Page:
Ryan Joyce, a senior VP at iPro, conducted a webinar today on the Top Reasons for Moving to Cloud eDiscovery. Here's my summary of what discussed.
There are six standard deployment options:
3. Dedicated Hosting
4. Private cloud from a third party vendor.
5. Public cloud
6. Hybrid cloud
There are some possible disadvantages to storing data in the cloud:
1. Cloud systems are occasionally off line.
2. A cost comparison must be performed in order ensure that a cloud solution is cheaper than installing and running software in-house.
3. Outbound data transfers exceeding a fixed limit may be charged per GB.
4. Input/output operations per second on solid state drives (how many operations can be performed by the storage device every second) can effect transaction costs.
5. A need to be transparent about computer costs may be impacted by the difficulty of allocating cloud services.
6. A firm that has recently made a large capital investment in hardware, has contractual agreements for IT services, or has a low ratio of IT staff to users,
The advantages to cloud storage include the following:
1. While a company may have less control over the data, it cuts the cost of an internal IT department and can respond to changing needs more quickly. For example, software upgrades may be performed automatically.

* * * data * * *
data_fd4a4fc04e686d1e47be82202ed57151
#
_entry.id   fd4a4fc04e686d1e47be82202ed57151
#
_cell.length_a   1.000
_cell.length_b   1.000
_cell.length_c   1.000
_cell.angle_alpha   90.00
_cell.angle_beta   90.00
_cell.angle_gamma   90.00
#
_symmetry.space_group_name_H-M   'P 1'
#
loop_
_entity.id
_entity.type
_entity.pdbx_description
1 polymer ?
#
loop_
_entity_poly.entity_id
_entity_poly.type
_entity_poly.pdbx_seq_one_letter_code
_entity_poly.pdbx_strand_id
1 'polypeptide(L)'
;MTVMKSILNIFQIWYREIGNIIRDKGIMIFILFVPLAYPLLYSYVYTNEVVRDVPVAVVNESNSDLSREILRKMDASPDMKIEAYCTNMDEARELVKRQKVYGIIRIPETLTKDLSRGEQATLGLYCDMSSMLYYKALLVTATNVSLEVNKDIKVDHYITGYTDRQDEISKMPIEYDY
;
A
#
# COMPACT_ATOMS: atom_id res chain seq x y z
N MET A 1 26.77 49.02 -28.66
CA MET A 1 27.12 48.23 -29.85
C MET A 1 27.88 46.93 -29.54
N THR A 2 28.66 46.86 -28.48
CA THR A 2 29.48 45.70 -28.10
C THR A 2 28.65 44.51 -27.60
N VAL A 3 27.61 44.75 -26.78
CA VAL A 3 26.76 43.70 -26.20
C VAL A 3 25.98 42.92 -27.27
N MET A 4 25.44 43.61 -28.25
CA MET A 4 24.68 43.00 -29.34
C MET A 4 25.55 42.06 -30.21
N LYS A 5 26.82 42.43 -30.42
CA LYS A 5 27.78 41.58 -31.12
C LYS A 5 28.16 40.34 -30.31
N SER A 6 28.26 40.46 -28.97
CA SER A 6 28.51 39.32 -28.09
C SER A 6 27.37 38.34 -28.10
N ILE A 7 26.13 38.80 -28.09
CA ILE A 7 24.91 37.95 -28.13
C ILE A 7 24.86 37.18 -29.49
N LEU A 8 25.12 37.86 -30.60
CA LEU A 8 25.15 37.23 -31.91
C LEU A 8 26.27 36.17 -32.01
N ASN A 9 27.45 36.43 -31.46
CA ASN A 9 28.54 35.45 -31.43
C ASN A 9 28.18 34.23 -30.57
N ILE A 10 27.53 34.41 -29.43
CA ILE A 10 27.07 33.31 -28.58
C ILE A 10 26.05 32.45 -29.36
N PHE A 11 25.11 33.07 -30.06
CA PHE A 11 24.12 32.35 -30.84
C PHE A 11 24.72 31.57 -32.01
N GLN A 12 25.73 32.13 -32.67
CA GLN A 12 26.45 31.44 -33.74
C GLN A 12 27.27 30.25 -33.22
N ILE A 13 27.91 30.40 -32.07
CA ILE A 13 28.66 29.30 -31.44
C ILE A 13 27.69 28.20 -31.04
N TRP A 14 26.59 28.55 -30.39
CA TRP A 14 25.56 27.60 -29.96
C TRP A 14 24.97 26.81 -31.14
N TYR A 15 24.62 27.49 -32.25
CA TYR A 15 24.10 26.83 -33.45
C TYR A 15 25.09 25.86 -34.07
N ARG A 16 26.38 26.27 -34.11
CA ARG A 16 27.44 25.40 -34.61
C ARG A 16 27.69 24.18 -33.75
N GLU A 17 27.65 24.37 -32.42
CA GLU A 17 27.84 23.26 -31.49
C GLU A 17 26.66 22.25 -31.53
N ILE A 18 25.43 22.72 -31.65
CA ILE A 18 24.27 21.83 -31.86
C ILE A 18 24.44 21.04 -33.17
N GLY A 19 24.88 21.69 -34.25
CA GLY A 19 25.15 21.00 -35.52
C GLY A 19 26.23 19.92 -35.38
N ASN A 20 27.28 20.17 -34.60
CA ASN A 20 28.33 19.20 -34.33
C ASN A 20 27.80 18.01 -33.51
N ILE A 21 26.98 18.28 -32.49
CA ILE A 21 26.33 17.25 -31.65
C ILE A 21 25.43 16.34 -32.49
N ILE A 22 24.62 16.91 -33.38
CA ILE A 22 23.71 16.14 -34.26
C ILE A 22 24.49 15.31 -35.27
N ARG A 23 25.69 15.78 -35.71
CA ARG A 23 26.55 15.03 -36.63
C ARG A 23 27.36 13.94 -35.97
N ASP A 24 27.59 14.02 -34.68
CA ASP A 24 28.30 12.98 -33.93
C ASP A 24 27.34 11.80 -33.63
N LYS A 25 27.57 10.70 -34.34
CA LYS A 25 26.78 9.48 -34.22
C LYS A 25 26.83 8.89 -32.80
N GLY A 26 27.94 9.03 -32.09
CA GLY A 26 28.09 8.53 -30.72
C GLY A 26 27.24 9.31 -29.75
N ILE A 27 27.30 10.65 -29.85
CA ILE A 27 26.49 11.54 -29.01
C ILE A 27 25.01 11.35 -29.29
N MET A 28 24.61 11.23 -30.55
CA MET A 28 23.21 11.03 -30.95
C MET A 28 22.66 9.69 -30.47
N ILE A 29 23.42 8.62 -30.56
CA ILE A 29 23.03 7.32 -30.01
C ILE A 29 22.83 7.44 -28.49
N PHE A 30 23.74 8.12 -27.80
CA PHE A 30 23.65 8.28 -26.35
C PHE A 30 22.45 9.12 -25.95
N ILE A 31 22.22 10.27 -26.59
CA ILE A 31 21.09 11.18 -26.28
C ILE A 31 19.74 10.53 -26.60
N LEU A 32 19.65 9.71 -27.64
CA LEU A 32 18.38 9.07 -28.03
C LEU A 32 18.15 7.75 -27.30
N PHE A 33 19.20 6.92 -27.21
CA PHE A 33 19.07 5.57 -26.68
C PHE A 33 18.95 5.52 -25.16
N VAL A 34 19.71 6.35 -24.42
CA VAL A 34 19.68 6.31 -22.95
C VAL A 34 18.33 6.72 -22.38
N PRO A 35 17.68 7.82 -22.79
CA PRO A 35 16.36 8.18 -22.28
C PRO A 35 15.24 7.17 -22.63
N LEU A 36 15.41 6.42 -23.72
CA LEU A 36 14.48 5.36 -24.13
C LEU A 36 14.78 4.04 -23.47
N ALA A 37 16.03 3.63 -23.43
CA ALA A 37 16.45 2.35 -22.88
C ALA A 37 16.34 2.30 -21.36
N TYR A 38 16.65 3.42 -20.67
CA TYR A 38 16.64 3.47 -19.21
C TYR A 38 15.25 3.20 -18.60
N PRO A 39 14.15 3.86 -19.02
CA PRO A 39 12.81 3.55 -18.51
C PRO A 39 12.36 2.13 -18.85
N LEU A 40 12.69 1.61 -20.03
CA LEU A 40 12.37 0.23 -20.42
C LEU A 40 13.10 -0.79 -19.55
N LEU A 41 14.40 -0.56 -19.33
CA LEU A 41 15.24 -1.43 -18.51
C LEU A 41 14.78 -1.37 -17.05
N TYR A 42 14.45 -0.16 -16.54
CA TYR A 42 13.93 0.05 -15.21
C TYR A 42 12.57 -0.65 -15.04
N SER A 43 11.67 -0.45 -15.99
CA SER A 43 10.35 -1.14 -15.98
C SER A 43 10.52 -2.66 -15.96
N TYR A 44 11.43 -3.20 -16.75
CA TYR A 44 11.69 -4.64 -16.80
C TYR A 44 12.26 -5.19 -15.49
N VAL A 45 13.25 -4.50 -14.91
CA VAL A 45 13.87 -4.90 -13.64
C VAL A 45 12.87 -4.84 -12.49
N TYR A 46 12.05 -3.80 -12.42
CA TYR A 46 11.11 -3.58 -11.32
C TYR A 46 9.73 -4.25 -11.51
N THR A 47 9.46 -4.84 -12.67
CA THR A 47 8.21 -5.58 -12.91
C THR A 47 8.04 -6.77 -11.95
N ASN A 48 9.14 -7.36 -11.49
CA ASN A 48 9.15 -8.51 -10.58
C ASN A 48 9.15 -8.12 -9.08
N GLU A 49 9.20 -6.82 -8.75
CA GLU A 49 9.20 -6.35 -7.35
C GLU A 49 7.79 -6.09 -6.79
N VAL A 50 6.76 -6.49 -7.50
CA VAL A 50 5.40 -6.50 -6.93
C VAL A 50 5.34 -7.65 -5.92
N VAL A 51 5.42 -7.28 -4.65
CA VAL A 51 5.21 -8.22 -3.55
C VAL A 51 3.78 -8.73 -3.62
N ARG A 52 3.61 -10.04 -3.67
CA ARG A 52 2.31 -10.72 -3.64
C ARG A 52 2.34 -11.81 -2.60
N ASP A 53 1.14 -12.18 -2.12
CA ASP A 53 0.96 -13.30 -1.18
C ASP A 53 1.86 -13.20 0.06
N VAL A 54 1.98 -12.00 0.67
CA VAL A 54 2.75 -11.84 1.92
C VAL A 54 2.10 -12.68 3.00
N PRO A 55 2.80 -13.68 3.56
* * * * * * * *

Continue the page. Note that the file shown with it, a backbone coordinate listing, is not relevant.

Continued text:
2. Multi-tenant cloud models can respond to sudden changes in demand for services.
3. Cloud deployments eliminate the need for file systems; host machines; Microsoft licensing; SQL licensing; SQL database administers; disaster recovery provisions; and data center facilities.
4. A cloud system may help an organization that does not have security guidelines for its data.
5. Cloud systems are better for businesses who have users that are widely distributed geographically.
Surveys indicate that most Chief Information Officers move to the could because of the increased responsiveness and agility.